So on with the quote.  Here is Hans Kung speaking of his experience with the music of Mozart:
Sometimes when studying or relaxing, I open myself to the music, let it flow into me, and abandon myself completely to it, not only with the intelligence of the head, which is necessary for scholarship, but with the intelligence of the heart which binds, integrates, communicates totality.
It is this experience that draws me back to this music time and again.  If I am listening to Mozarts' music utterly and intensely, without outside disturbances, alone at home or sometimes at a concert, my eyes close and I suddenly feel that the body of sound is no longer outside me but part of my being.  It is the music that now embraces me, permeates me and resounds from within.  What has happened?  I sense that I am wholly turned inwards with eyes and ears, body and spirit: the I is silent and everything external, any subject—object split, ceases to exist.  The music is no longer outside me but is what embraces me, permeates me, brings me happiness from within, fulfills me completely.  The phrase that occurs to me is: 'In it we live and move and have our being.'
This is a saying from the New Testament, from the apostle Paul's speech on the Areopagus in Athens, where he speaks of seeking and finding God, who is not remote from any of us, in whom we live and move and are . . . Truly more than any other music, with its sensual-nonsensual beauty, power and clarity Mozart's music seems to show how fine and narrow the boundary is between music, the most unobjective of all the arts, and religion, which has always especially had to do with music. Both, though different, point to the ultimately unspeakable, to the mystery.  And though music must not become a religion of art, the art of music is the most spiritual of all symbols for that 'mystical sanctuary of our religion,' of which Mozart once spoke, the divine itself.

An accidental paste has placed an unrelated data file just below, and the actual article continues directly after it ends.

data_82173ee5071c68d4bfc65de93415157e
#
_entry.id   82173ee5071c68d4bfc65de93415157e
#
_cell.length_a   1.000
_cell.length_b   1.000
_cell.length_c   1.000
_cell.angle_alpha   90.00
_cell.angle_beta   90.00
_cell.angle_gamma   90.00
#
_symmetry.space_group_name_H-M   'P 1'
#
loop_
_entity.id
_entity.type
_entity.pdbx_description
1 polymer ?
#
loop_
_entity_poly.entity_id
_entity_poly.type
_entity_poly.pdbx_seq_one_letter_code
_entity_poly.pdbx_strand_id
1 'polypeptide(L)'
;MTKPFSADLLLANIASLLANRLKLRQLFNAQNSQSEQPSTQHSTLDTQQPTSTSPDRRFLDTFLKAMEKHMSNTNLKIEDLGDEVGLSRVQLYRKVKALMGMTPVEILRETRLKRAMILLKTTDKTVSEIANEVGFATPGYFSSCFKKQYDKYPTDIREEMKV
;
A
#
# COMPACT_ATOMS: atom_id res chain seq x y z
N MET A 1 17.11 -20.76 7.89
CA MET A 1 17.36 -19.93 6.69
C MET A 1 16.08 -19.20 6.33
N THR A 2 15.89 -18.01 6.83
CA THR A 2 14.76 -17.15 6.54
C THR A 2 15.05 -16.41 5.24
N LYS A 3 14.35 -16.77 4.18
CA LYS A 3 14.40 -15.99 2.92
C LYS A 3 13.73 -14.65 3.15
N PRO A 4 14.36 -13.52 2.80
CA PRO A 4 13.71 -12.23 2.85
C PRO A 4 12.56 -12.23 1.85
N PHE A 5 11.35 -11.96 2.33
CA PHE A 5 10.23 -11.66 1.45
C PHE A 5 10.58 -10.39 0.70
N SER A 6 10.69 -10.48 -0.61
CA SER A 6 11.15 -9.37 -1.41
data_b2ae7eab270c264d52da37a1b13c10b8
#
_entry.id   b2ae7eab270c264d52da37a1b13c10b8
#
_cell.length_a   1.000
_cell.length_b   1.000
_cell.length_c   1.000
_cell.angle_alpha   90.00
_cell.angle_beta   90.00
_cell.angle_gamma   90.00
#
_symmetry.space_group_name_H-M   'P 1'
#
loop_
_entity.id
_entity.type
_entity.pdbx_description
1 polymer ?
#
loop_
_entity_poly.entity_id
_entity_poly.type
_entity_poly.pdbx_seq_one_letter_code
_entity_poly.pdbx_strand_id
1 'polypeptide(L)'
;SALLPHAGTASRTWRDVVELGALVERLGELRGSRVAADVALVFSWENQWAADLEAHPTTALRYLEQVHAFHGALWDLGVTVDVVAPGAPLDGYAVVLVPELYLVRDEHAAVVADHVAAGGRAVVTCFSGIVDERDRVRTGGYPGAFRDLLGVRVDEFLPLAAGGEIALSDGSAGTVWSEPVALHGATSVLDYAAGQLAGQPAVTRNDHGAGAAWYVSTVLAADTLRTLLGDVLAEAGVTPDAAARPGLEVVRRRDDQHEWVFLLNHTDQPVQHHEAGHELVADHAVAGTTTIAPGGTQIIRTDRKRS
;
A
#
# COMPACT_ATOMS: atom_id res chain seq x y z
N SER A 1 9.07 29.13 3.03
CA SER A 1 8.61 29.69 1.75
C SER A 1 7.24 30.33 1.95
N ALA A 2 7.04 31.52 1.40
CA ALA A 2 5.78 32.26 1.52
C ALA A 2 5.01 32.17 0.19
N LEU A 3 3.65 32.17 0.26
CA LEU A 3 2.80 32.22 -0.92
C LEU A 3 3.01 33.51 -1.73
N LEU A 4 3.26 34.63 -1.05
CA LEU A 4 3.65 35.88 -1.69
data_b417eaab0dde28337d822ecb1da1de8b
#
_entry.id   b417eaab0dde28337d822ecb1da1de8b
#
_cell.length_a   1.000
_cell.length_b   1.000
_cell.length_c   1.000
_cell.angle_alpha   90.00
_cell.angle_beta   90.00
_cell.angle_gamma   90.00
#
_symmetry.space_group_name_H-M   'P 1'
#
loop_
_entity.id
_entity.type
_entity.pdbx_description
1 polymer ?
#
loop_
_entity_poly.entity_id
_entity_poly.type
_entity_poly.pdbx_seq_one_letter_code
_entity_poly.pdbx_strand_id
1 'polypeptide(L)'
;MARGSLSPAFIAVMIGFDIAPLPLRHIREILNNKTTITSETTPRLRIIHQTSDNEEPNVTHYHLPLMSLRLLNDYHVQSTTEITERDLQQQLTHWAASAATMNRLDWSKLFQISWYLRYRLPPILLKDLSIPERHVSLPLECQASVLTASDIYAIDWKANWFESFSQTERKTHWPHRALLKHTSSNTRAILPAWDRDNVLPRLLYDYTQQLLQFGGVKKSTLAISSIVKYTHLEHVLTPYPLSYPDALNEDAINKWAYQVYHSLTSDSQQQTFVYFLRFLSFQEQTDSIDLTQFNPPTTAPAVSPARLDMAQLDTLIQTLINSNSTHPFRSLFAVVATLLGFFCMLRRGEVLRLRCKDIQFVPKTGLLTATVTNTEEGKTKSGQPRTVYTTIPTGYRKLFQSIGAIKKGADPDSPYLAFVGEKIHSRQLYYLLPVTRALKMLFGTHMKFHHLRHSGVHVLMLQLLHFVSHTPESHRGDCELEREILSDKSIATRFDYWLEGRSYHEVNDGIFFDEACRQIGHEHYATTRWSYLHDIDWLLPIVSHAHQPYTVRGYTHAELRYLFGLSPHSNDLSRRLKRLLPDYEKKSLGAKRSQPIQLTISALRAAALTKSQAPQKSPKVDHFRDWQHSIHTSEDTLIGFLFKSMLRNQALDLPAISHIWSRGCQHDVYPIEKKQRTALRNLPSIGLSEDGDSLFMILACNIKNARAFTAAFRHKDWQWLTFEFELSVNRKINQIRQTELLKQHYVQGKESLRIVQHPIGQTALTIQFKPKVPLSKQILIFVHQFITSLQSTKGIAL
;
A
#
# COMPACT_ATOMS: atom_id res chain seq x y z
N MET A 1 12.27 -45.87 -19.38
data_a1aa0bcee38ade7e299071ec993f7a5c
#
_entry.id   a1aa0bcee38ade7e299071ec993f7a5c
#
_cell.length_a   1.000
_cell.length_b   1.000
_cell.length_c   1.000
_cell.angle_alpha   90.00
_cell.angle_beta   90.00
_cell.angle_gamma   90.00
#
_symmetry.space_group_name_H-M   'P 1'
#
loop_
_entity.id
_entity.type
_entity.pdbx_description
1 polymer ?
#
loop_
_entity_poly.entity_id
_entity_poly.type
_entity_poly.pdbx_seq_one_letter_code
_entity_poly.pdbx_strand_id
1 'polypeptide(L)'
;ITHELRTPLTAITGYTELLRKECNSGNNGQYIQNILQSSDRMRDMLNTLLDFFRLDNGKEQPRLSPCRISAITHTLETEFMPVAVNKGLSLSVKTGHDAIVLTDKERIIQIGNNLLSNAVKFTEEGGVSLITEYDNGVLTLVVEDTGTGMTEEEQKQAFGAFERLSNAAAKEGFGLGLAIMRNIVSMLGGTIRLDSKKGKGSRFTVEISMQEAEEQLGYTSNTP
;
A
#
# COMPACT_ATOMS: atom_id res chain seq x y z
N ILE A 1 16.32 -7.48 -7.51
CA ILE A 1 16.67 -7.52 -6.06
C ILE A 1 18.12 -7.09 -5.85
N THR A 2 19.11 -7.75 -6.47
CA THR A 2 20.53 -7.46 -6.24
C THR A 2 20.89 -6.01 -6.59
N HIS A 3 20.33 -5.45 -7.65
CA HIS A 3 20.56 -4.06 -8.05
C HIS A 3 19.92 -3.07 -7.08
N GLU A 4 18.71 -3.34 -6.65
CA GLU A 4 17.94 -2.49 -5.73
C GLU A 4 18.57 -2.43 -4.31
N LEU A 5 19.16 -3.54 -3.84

The conclusion is that Mozart's music is not proof of God but even more not a pointer to pessimism and nihilism.  On the contrary, sensitive listeners will sometimes find themselves opening up, in that reasonable trust which transcends reason.  With this fine hearing they may then perceive a wholly Other in the pure, utterly internalized sound, say, of the adagio of the clarinet concerto; the sound of the beautiful in its infinity, indeed the sound of the infinite that transcends us and for which 'beautiful' is not a word.  So music is a 'tuning in' to a higher harmony. 
Six words literally jump out of this last paragraph for me—"that reasonable trust which transcends reason."  Thin places, including music which dissolves the boundaries of thought, are good places to find that trust.